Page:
Srinagar- After two years of successive lockdowns following the outbreak of coronavirus pandemic, mosques and shrines in Srinagar city registered massive attendance of devotees on Friday. Juma-tul-Vida, the last Friday of the holy month of Ramazan was celebrated with religious fervour across the city as devotees thronged mosques and shrines.
The largest congregation was witnessed at Dargah Hazratbal where thousands of devotees attended the Friday prayers.
Witnesses said that the devotees from different areas across Kashmir reached Dargah, Hazratbal on Juma-tul-Vida where they had a glimpse of the holy relic.
Arrangements were made for Friday prayers in Masjids and the shrines across the city to mark the holy night and seek divine blessings. The devotees attended the religious gatherings to seek forgiveness from Allah Almighty and his blessings.
Many mosques and shrines were decorated with colorful pennants and saw jam packed attendance of devotees.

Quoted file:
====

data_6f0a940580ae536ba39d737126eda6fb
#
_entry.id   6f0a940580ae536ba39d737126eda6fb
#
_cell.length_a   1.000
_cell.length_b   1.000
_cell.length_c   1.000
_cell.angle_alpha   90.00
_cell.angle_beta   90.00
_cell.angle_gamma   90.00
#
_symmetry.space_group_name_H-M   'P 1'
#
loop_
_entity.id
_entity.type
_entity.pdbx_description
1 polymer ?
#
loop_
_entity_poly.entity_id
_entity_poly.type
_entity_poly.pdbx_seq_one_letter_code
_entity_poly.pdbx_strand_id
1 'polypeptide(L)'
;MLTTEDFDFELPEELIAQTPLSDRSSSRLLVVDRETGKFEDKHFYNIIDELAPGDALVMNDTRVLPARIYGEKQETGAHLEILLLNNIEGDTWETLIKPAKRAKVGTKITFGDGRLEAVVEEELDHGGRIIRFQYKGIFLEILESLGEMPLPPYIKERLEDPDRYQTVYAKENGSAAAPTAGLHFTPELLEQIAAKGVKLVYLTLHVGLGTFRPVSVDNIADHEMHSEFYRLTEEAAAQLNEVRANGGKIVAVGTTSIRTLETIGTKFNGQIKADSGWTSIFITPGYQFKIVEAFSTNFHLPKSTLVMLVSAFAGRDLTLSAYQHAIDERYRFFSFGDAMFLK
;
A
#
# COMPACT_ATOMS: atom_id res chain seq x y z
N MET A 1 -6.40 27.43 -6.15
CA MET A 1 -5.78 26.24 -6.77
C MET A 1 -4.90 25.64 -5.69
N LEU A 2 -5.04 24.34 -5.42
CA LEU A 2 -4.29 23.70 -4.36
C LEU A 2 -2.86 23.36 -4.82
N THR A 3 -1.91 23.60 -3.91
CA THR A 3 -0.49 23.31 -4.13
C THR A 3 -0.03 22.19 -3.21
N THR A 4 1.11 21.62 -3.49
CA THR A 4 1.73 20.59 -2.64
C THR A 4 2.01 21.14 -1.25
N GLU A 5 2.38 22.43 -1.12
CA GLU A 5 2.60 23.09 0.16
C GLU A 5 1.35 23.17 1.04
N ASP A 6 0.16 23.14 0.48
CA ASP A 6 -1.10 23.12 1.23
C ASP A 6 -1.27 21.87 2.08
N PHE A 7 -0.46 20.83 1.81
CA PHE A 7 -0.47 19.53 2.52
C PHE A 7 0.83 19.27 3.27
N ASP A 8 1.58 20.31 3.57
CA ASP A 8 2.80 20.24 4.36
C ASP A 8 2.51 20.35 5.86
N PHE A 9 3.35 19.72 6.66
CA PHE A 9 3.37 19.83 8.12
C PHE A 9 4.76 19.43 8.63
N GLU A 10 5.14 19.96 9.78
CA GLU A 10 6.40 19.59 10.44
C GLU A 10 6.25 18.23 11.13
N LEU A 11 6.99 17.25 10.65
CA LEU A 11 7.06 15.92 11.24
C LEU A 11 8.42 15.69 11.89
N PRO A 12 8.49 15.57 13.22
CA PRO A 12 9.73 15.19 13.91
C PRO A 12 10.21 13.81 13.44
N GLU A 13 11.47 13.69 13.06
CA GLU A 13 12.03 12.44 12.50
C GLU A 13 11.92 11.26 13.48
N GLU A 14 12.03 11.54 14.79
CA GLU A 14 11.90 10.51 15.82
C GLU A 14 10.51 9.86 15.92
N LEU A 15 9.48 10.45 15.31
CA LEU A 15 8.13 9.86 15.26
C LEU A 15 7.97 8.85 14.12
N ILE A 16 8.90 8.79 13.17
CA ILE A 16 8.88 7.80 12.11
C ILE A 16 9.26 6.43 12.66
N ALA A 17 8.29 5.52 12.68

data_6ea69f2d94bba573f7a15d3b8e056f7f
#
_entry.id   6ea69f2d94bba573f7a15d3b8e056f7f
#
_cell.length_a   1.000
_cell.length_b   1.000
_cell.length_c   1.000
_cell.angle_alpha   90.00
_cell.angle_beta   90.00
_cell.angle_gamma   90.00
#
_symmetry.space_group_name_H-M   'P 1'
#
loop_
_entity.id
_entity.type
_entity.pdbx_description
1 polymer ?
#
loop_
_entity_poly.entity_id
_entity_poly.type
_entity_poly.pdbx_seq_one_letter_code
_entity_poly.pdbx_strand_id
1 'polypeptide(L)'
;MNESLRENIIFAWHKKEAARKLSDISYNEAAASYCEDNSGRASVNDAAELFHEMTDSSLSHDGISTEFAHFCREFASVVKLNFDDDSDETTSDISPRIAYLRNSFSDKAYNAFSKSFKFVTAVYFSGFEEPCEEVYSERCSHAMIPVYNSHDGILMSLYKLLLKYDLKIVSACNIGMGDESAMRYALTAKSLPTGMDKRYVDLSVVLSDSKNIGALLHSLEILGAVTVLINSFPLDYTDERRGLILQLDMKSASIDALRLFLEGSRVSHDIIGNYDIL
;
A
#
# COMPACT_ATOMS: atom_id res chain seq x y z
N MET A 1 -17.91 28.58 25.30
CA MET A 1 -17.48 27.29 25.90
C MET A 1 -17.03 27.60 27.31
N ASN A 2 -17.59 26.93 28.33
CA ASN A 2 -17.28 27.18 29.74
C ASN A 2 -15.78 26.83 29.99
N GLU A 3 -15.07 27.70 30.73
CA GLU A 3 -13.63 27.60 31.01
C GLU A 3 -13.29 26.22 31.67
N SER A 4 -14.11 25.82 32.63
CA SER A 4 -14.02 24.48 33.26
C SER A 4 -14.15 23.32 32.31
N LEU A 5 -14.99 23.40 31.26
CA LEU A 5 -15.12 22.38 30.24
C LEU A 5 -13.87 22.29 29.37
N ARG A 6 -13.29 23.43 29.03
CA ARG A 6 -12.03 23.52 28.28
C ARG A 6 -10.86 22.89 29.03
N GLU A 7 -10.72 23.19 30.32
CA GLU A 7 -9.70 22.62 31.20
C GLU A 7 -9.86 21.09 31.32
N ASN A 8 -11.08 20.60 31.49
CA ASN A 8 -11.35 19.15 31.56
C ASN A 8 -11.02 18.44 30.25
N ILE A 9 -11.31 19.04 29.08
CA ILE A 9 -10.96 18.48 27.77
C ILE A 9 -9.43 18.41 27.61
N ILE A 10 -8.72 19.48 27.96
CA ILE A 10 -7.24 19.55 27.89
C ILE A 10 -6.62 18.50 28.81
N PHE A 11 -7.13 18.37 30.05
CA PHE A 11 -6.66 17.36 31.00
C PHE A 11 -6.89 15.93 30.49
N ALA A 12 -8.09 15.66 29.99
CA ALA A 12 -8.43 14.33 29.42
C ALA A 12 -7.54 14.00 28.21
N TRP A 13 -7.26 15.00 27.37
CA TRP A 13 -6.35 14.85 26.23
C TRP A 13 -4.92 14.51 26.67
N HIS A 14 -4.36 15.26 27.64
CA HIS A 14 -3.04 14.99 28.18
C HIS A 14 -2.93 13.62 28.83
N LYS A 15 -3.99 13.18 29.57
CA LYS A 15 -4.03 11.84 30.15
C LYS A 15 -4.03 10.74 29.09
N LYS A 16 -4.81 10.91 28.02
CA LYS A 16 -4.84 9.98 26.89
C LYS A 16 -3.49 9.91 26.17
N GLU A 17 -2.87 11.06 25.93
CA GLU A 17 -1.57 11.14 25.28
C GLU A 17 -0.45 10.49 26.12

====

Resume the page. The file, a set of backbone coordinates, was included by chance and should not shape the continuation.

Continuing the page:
However, the historic Jamia Masjid in the Old City area of Srinagar remained closed for the special prayers on Shab-e-Qadr as well as on Juma-tul-Vida as authorities cited security concerns.
Anjuman Auqaf Jama Masjid termed it extremely sad and unfortunate. Shab-e-Qadr prayers were also not allowed last night at the grand mosque.
Locals said that it is for the third straight year that the historic grand Masjid has been kept closed by the authorities for the special prayers.
Moreover, the government had also made special arrangements on the occasions and had also directed the Power Development Department (PDD) and Public Health Engineering (PHE) officials to ensure adequate and uninterrupted electricity and water supply respectively on this special occasion.
Be Part of Quality Journalism
Quality journalism takes a lot of time, money and hard work to produce and despite all the hardships we still do it. Our reporters and editors are working overtime in Kashmir and beyond to cover what you care about, break big stories, and expose injustices that can change lives. Today more people are reading Kashmir Observer than ever, but only a handful are paying while advertising revenues are falling fast.